Ten New Insights in Climate Science 2023/2024

Mercedes Bustamante, Joyashree Roy, Daniel Ospina*, Ploy Achakulwisut, Anubha Aggarwal, Ana Bastos, Wendy Broadgate, Josep G. Canadell, Edward R. Carr, Deliang Chen, Helen A. Cleugh, Kristie L. Ebi, Clea Edwards, Carol Farbotko, Marcos Fernández-Martínez, Thomas L. Frölicher, Sabine Fuss, Oliver Geden, Nicolas Gruber, Luke J. HarringtonJudith Hauck, Zeke Hausfather, Sophie Hebden, Aniek Hebinck, Saleemul Huq, Matthias Huss, M. Laurice P. Jamero, Sirkku Juhola, Nilushi Kumarasinghe, Shuaib Lwasa, Bishawjit Mallick, Maria Martin, Steven McGreevy, Paula Mirazo, Aditi Mukherji, Greg Muttitt, Gregory F. Nemet, David Obura, Chukwumerije Okereke, Tom Oliver, Ben Orlove, Nadia S. Ouedraogo, Prabir K. Patra, Mark Pelling, Laura M. Pereira, Åsa Persson, Julia Pongratz, Anjal Prakash, Anja Rammig, Colin Raymond, Aaron Redman, Cristobal Reveco, Johan Rockström, Regina Rodrigues, David R. Rounce, E. Lisa F. Schipper, Peter Schlosser, Odirilwe Selomane, Gregor Semieniuk, Yunne Jai Shin, Tasneem A. Siddiqui, Vartika Singh, Giles B. Sioen, Youba Sokona, Detlef Stammer, Norman J. Steinert, Sunhee Suk, Rowan Sutton, Lisa Thalheimer, Vikki Thompson, Gregory Trencher, Kees Van Der Geest, Saskia E. Werners, Thea Wübbelmann, Nico Wunderling, Jiabo Yin, Kirsten Zickfeld, Jakob Zscheischler

*Corresponding author for this work

Research output: Contribution to journalReview articleAcademicpeer-review

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Abstract

Non-technical summary: We identify a set of essential recent advances in climate change research with high policy relevance, across natural and social sciences: (1) looming inevitability and implications of overshooting the 1.5°C warming limit, (2) urgent need for a rapid and managed fossil fuel phase-out, (3) challenges for scaling carbon dioxide removal, (4) uncertainties regarding the future contribution of natural carbon sinks, (5) intertwinedness of the crises of biodiversity loss and climate change, (6) compound events, (7) mountain glacier loss, (8) human immobility in the face of climate risks, (9) adaptation justice, and (10) just transitions in food systems. Technical summary The IPCC Assessment Reports offer the scientific foundation for international climate negotiations and constitute an unmatched resource for climate change researchers. However, the assessment cycles take multiple years. As a contribution to cross- and interdisciplinary understanding across diverse climate change research communities, we have streamlined an annual process to identify and synthesise essential research advances. We collected input from experts on different fields using an online questionnaire and prioritised a set of ten key research insights with high policy relevance. This year we focus on: (1) looming overshoot of the 1.5°C warming limit, (2) urgency of phasing-out fossil fuels, (3) challenges for scaling carbon dioxide removal, (4) uncertainties regarding the future of natural carbon sinks, (5) need for join governance of biodiversity loss and climate change, (6) advances in the science of compound events, (7) mountain glacier loss, (8) human immobility in the face of climate risks, (9) adaptation justice, and (10) just transitions in food systems. We first present a succinct account of these Insights, reflect on their policy implications, and offer an integrated set of policy relevant messages. This science synthesis and science communication effort is also the basis for a report targeted to policymakers as a contribution to elevate climate science every year, in time for the UNFCCC COP. Social media summary We highlight recent and policy-relevant advances in climate change research - with input from more than 200 experts 1.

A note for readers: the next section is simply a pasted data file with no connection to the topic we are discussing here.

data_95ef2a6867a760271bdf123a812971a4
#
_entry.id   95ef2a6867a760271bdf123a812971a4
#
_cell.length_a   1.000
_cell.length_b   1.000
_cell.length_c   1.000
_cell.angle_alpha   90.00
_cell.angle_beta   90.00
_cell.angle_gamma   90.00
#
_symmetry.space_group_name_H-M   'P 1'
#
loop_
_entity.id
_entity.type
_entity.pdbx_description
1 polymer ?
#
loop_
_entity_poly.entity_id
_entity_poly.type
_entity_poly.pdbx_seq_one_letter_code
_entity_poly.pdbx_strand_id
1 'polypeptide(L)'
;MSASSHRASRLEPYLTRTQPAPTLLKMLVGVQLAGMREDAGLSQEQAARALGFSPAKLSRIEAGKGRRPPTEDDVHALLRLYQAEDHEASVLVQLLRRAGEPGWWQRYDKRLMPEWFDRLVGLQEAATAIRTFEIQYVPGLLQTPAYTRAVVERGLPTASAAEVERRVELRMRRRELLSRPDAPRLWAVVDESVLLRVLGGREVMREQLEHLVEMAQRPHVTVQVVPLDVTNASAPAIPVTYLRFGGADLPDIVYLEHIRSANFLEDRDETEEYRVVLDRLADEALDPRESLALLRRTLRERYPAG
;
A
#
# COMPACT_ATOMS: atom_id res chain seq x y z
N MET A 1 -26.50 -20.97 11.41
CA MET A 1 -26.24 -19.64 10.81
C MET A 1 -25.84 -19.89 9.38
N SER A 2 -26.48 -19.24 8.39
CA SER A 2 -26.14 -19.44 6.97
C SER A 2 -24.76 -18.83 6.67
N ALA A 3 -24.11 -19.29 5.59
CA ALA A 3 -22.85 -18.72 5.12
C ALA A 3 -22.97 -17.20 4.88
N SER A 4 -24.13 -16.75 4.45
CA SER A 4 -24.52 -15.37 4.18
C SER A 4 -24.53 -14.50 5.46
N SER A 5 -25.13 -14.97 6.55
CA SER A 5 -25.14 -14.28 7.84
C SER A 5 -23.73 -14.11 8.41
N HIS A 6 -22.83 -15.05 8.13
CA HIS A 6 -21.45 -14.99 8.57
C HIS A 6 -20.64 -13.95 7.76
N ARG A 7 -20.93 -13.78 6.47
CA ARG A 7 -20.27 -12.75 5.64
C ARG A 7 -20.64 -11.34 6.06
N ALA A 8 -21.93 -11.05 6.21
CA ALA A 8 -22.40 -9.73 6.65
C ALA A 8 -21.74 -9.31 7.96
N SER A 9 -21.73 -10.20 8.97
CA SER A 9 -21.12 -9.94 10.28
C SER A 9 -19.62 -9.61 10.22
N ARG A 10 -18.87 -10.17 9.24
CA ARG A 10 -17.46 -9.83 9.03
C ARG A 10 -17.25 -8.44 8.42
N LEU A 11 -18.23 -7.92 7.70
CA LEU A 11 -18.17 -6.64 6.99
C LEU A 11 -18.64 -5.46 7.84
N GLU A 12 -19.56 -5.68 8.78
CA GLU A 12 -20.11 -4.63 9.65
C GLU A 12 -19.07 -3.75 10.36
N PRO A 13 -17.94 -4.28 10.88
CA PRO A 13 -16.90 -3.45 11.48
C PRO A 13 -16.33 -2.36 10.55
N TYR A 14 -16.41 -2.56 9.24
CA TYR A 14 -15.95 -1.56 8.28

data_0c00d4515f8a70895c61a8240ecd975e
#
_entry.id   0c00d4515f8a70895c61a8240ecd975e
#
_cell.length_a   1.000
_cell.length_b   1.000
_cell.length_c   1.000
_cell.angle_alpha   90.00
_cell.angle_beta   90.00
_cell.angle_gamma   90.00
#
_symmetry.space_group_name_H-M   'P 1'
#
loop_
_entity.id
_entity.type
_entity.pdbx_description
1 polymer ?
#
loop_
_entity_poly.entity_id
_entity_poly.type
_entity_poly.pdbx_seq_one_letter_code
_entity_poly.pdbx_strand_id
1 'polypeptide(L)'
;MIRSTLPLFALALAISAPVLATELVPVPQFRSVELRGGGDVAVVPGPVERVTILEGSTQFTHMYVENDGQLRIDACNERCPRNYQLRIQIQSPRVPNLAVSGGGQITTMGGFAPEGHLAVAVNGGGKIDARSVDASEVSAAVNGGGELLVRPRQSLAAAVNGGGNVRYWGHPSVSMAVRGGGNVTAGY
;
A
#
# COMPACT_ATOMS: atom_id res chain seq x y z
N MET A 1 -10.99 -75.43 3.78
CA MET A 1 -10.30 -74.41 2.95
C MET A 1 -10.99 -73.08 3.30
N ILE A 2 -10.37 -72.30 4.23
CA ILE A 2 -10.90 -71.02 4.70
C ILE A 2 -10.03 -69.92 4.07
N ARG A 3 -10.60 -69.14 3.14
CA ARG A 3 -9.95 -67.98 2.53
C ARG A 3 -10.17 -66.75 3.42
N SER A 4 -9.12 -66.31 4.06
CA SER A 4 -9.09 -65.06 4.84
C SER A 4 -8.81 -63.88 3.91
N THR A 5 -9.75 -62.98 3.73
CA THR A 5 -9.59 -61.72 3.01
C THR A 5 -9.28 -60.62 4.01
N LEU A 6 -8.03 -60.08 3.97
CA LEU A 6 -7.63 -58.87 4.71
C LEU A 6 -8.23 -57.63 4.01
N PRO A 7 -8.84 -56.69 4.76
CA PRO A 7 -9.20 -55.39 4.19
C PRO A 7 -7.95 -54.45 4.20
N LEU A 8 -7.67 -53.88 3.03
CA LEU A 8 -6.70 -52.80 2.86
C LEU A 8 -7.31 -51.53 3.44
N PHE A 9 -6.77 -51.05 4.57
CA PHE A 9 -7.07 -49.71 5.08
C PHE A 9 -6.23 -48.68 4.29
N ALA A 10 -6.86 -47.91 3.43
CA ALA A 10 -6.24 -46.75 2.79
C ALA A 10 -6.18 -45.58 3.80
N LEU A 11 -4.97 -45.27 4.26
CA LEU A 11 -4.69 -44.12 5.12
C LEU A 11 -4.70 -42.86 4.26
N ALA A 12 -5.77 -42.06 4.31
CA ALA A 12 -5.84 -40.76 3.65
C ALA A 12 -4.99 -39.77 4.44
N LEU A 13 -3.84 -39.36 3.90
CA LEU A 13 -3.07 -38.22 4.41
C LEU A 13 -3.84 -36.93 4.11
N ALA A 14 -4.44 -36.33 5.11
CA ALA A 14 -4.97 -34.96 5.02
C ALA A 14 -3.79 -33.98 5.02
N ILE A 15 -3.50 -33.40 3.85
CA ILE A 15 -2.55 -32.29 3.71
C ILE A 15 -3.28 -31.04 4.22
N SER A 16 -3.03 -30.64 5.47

Original languageEnglish
JournalGlobal Sustainability
Early online date1 Dec 2023
DOIs
Publication statusPublished - 2023

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